By dankempster 3 Comments
Hey guys, and welcome to another episode of Enduring Final Fantasy VII, the serial blog in which I attempt to play through fan-favourite Final Fantasy VII through the objective eyes of a modern gamer to determine whether or not it still has something to offer a contemporary audience. I've got a lot of ground to cover in this long-overdue blog, so I'm going to skip over most of the formalities and get straight to the heart of the matter. Let's go!
Episode Seven - Hitching A Ride
Loading up my save reintroduces me to my now-familiar party of Cloud, Aerith and Red XIII sitting patiently just outside the entrance to Junon Harbour. Upon entering, there isn't really anything interesting to note about the place. Much like the village of Kalm, it's little more than a standard JRPG town with nothing to do outside of story progression, save for rest and shop. I stock up on Potions and Phoenix Downs, and continue with my exploration. There's a lift leading up into the city of Junon proper, but it's guarded at present due to an important event going on up there. The one thing that really separates Junon Harbour from Kalm is its sandy beach, and I waste no time in checking it out. Down by the crystal clear waters is a young girl, Priscilla, who's playing with a dolphin. She instantly takes a dislike to Cloud and the gang, mistaking them for Shinra operatives and telling them to get lost. Unfortunately, a sea monster takes this opportunity to attack Priscilla and the imaginatively-name Mr. Dolphin, forcing the party to step in and save them.
The ensuing boss fight against Bottomswell reminds me quite vividly of the earlier battle against Reno atop the Sector Seven Pillar. Just like Reno, Bottomswell has an ability which encases a character and prevents them from acting, forcing an extra level of strategy into the fight. Thankfully the sea snake is weak to the Wind element, meaning my newly acquired Choco/Mog summon Materia comes in handy. It doesn't take long for Bottomswell to fall, leaving Cloud free to rescue Priscilla from drowning. What follows is - I kid you not - a CPR mini-game in which Cloud has to give Priscilla the kiss of life in order to save her. I think this is the first time that one of Final Fantasy VII's mini-games has been downright awful, because the CPR has no redeeming qualities. It literally consists of nothing but pressing the Square button periodically to fill up Cloud's lungs and breathe into Priscilla. Beyond the creepy factor instilled by Cloud locking lips with a dying little girl, it's a dull distraction from the gameplay accompanied by very bad breathing sound effects, that lasts way longer than it should. After about a minute of this, Priscilla splutters back to consciousness, just in time for the harbour's residents to arrive and carry her away to recover. Cloud and the gang are offered respite in the local inn overnight, which they accept.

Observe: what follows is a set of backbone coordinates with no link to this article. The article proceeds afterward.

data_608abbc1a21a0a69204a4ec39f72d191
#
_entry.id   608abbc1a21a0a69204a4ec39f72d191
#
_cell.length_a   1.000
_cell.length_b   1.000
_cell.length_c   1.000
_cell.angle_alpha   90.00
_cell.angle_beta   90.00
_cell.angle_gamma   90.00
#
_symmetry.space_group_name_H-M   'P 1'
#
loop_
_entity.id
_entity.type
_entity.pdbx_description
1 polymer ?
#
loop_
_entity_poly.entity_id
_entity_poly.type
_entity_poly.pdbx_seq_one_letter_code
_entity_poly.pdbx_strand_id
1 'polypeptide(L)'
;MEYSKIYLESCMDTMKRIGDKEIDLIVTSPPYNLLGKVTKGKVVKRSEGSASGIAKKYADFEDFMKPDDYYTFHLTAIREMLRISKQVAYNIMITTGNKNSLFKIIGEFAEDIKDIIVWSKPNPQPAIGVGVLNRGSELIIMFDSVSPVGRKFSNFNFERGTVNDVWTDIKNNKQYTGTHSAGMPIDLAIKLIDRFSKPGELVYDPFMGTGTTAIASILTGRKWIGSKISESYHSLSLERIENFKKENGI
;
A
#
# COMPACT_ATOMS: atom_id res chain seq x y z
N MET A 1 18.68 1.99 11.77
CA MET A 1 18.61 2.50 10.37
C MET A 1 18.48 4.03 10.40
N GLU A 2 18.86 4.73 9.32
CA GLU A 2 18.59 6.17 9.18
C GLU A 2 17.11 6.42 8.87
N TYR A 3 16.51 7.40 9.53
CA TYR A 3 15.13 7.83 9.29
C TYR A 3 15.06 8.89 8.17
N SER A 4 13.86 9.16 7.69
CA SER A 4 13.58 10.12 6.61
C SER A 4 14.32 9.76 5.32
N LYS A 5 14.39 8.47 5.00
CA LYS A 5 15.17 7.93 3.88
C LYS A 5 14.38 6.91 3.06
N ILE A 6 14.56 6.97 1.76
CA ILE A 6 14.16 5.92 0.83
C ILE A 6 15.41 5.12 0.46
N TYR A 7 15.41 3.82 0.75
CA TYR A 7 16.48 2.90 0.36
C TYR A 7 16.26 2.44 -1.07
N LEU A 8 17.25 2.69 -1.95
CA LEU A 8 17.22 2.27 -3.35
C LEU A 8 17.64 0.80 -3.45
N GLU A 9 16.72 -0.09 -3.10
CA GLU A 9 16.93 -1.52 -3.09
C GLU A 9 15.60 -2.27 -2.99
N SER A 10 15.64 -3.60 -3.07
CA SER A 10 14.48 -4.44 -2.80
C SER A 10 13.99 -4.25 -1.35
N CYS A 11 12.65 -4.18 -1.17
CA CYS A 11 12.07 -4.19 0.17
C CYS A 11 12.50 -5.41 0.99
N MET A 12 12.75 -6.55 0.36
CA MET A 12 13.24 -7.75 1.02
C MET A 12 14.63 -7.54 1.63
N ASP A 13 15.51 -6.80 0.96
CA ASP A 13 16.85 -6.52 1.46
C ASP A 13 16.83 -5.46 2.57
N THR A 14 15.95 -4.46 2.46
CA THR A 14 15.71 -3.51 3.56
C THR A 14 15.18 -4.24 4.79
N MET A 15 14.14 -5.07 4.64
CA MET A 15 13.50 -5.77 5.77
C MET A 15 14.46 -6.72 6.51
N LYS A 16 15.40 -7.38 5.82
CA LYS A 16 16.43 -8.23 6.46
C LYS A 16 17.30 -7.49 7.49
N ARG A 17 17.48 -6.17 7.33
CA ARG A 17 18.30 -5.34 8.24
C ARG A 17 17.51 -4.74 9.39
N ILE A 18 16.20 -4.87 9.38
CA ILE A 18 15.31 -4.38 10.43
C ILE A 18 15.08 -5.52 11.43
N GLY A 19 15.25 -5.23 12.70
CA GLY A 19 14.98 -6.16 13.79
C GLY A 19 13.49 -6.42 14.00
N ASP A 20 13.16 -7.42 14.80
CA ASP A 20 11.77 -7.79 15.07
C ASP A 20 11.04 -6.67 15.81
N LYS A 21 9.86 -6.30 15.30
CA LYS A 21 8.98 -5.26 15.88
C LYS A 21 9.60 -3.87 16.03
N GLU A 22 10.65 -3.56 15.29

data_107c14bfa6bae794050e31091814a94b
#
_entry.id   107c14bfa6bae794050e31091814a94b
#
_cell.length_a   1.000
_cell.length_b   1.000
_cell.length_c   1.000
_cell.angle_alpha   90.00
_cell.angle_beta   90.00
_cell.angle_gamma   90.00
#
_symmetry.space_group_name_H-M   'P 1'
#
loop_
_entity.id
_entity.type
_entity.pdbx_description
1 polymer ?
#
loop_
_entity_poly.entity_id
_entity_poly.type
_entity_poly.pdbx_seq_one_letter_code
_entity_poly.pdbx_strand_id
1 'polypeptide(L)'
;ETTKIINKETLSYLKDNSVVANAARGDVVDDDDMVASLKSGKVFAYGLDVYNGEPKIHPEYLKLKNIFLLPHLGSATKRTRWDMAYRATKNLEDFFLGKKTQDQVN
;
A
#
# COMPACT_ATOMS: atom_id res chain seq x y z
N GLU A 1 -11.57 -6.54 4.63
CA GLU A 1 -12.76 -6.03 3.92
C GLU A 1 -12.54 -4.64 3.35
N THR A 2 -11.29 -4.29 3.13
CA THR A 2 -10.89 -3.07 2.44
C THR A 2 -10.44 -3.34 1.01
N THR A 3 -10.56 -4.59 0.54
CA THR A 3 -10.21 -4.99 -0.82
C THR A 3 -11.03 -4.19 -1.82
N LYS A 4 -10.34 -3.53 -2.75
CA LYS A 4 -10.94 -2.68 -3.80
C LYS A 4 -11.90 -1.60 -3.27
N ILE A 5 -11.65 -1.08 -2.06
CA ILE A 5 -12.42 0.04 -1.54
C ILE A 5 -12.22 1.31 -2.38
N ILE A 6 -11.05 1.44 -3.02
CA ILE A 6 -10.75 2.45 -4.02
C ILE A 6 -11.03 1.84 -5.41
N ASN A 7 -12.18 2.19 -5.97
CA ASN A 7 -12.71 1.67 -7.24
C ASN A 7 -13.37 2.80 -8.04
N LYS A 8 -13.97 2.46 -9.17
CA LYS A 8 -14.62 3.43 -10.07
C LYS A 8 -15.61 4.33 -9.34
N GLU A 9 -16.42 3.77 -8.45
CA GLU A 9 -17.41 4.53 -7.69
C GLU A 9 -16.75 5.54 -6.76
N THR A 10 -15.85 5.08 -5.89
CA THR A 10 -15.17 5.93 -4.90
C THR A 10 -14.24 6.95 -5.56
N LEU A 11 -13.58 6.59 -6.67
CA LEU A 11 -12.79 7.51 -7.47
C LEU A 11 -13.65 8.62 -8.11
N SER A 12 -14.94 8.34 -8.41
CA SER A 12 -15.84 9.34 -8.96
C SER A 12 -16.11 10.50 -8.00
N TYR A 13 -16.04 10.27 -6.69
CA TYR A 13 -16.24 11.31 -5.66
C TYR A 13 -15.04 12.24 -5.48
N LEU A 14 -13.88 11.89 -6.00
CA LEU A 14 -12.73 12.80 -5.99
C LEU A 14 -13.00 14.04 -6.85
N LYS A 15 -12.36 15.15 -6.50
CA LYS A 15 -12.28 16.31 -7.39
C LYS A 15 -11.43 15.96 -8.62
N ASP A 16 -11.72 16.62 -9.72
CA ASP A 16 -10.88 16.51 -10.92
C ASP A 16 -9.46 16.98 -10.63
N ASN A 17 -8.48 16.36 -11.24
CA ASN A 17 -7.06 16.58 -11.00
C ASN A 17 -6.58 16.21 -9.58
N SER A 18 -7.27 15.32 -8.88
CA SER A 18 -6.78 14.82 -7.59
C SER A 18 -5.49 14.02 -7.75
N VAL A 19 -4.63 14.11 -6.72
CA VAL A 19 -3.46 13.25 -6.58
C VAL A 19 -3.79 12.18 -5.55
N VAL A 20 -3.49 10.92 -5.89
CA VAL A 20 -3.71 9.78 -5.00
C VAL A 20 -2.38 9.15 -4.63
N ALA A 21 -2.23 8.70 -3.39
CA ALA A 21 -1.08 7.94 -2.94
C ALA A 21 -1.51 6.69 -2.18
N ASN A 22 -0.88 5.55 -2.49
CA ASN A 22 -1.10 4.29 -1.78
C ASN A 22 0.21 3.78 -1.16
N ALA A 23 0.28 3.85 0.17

Cloud's sleep is troubled by the disembodied voice that's been following him around for the whole game so far. It brings up the Nibelheim incident and points out some holes in Cloud's story, inviting him to cross-check his story with Tifa in order to fill them. Next morning, Cloud and Tifa have a heart-to-heart in which Tifa reveals that she can't remember what happened. As usual, this represents one of the game's best handling of character interaction. Or at least, it would, were it not for whoever was in charge of audio cues for this scene. The entire duration of this serious conversation, the background music is this jovial parade/march tune:
It makes the seriousness of the conversation that's going on feel really out of place. Would it really have been too much to ask for this music to kick in after the heart-to-heart? Anyway, this music drags Cloud and Tifa out into the village, where Priscilla is now back to health. As thanks, she offers Cloud a piece of Materia containing the Summon Shiva, which is sure to come in handy down the line. After learning that Cloud and the gang want to get up into Junon proper, Priscilla concocts a plan involving none other than Mr. Dolphin - if Cloud positions himself correctly, Mr. Dolphin will leap up out of the water with him and set him atop an electricity pylon, from which he'll be able to get into the city. It's yet another mini-game-type sequence that feels half-arsed. Maybe it's supposed to be funny, but it just strikes me as daft, and positioning Cloud correctly seems to be more a case of trial and error than actual logic. Anyway, after a few attempts Mr. Dolphin sets Cloud on top of the pylon, and the ascent into the city of Junon begins.